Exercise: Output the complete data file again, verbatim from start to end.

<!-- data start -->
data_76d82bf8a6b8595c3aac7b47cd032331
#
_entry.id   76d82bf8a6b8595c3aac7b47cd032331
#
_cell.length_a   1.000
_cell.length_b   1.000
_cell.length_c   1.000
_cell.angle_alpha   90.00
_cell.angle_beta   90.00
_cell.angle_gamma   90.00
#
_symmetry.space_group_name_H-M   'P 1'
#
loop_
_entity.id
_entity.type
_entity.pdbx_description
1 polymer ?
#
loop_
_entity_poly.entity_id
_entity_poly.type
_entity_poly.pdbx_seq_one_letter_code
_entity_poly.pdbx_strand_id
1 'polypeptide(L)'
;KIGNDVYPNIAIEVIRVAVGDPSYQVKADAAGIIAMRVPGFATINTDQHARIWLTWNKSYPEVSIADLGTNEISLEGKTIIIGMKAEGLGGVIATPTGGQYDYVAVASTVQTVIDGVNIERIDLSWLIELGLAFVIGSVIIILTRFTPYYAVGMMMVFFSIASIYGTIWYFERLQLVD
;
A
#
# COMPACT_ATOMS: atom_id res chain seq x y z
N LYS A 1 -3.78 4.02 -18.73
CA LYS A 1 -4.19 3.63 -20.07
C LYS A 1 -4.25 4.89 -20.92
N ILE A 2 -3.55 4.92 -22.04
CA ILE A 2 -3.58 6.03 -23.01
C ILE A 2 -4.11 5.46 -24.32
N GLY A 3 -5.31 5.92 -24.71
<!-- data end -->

data_76d82bf8a6b8595c3aac7b47cd032331
#
_entry.id   76d82bf8a6b8595c3aac7b47cd032331
#
_cell.length_a   1.000
_cell.length_b   1.000
_cell.length_c   1.000
_cell.angle_alpha   90.00
_cell.angle_beta   90.00
_cell.angle_gamma   90.00
#
_symmetry.space_group_name_H-M   'P 1'
#
loop_
_entity.id
_entity.type
_entity.pdbx_description
1 polymer ?
#
loop_
_entity_poly.entity_id
_entity_poly.type
_entity_poly.pdbx_seq_one_letter_code
_entity_poly.pdbx_strand_id
1 'polypeptide(L)'
;KIGNDVYPNIAIEVIRVAVGDPSYQVKADAAGIIAMRVPGFATINTDQHARIWLTWNKSYPEVSIADLGTNEISLEGKTIIIGMKAEGLGGVIATPTGGQYDYVAVASTVQTVIDGVNIERIDLSWLIELGLAFVIGSVIIILTRFTPYYAVGMMMVFFSIASIYGTIWYFERLQLVD
;
A
#
# COMPACT_ATOMS: atom_id res chain seq x y z
N LYS A 1 -3.78 4.02 -18.73
CA LYS A 1 -4.19 3.63 -20.07
C LYS A 1 -4.25 4.89 -20.92
N ILE A 2 -3.55 4.92 -22.04
CA ILE A 2 -3.58 6.03 -23.01
C ILE A 2 -4.11 5.46 -24.32
N GLY A 3 -5.31 5.92 -24.71